A growing medium is where your plants develop their root system. Many growers keep it simple with pots of soil, but you can also use coco coir, perlite, rockwool, pebbles or go for a fully fledged hydroponic setup.
Growing in a mix of coco and perlite provides the advantages of a hydroponic grow and the ease of a soil grow. The big advantage here is that you have full control of nutrients, as the medium is inert
Rockwool is inert and made from cotton candy-like fibre spun from basalt rock and has excellent moisture-retention abilities. You can find rockwool for growing in a variety of shapes and sizes.
There are various types of hydroponic setups used for growing cannabis. Some systems hold plants in pots filled with a hydroponic growing medium such as clay pebbles, perlite, or rockwool.
• Difficulty: Easy
• Cost: Low
Growing in soil is the simplest way to get some nice plants going, but don’t think that means soil produces poorer results than other methods. Far from it! Many growers say that soil enriched with high-quality compost grows them the best-tasting product, even if yields aren’t quite as good as in coco or hydro.
The main advantage of soil is that it is forgiving and beginner-friendly, and you can still crop your plants of top-notch quality. Soil is also widely available and relatively inexpensive.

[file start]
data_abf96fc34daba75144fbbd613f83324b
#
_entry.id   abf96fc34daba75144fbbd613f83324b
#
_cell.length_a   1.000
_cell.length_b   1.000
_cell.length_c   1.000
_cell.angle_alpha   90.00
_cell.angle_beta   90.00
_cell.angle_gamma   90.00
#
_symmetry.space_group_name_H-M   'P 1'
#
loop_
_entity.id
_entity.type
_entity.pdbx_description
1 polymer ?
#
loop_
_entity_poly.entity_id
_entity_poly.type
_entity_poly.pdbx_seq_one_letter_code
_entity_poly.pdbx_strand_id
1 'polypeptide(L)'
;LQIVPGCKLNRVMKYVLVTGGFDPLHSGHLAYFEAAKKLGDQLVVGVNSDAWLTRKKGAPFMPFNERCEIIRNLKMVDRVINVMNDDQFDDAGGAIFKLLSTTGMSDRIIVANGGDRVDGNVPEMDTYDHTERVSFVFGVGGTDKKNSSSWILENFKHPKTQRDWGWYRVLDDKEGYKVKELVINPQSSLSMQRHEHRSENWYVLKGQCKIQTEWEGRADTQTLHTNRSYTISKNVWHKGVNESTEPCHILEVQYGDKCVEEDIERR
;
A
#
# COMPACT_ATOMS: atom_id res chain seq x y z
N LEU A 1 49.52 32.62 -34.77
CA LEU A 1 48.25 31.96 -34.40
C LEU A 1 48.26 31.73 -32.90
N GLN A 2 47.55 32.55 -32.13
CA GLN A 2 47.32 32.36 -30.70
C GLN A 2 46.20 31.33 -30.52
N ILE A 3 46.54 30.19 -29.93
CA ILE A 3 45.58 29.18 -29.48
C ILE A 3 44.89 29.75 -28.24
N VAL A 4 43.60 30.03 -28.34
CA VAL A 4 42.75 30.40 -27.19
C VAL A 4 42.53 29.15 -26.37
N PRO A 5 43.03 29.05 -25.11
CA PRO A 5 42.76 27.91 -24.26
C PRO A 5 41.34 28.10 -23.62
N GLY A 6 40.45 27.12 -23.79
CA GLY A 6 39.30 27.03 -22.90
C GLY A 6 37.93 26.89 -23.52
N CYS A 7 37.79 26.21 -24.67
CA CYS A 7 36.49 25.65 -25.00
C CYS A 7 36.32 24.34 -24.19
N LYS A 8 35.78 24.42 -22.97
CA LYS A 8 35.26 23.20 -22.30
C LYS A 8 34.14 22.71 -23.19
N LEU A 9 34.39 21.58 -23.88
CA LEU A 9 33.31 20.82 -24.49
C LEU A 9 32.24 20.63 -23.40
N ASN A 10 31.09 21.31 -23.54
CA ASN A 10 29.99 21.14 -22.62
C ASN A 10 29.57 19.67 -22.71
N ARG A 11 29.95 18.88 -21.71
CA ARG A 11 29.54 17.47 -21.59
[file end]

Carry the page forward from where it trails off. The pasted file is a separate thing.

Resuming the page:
|Seeds, a pot, some soil, and some love are all you need. Good for beginners!||Comparatively higher risk of pest infestations, mould, and fungus.|
|pH fluctuations are typically less severe or problematic.||Plants produce lower yields compared to other growing methods.|
|Many commercial soils contain enough nutrients for 3–4 weeks of growth.||Plants grow slower, so it can take longer to spot growing problems.|
|Soil is the method of choice when you want to grow naturally and organically.||Not all soils are optimal for your type of plant.|
|Growing in soil can give you the best-tasting product.||–|
• Difficulty: Medium
• Cost: Low to medium
Growing in a mix of coco and perlite provides the advantages of a hydroponic grow and the ease of a soil grow.
As a coco/perlite mix does not contain any nutrients, you are responsible for giving hydroponic nutrients from the start. The big advantage here is that you have full control, and your plants will grow as fast as in hydro. Downside: Just as with hydroponics, you will have to closely watch your pH levels. It’s also less forgiving of mistakes than soil.
|You can grow big plants with very good yields!||You need to administer nutrients from the start.|
|You have full control over nutrient and pH levels.||You need to watch pH and EC levels carefully: A small mistake can quickly lead to problems.|
|No special equipment needed.||Not as widely available as soil. You may need to order coco online.|
|Coco is a renewable resource.||–|
|Coco/perlite is (almost) as easy as growing in soil.||–|
• Difficulty: Medium/high
• Cost: Medium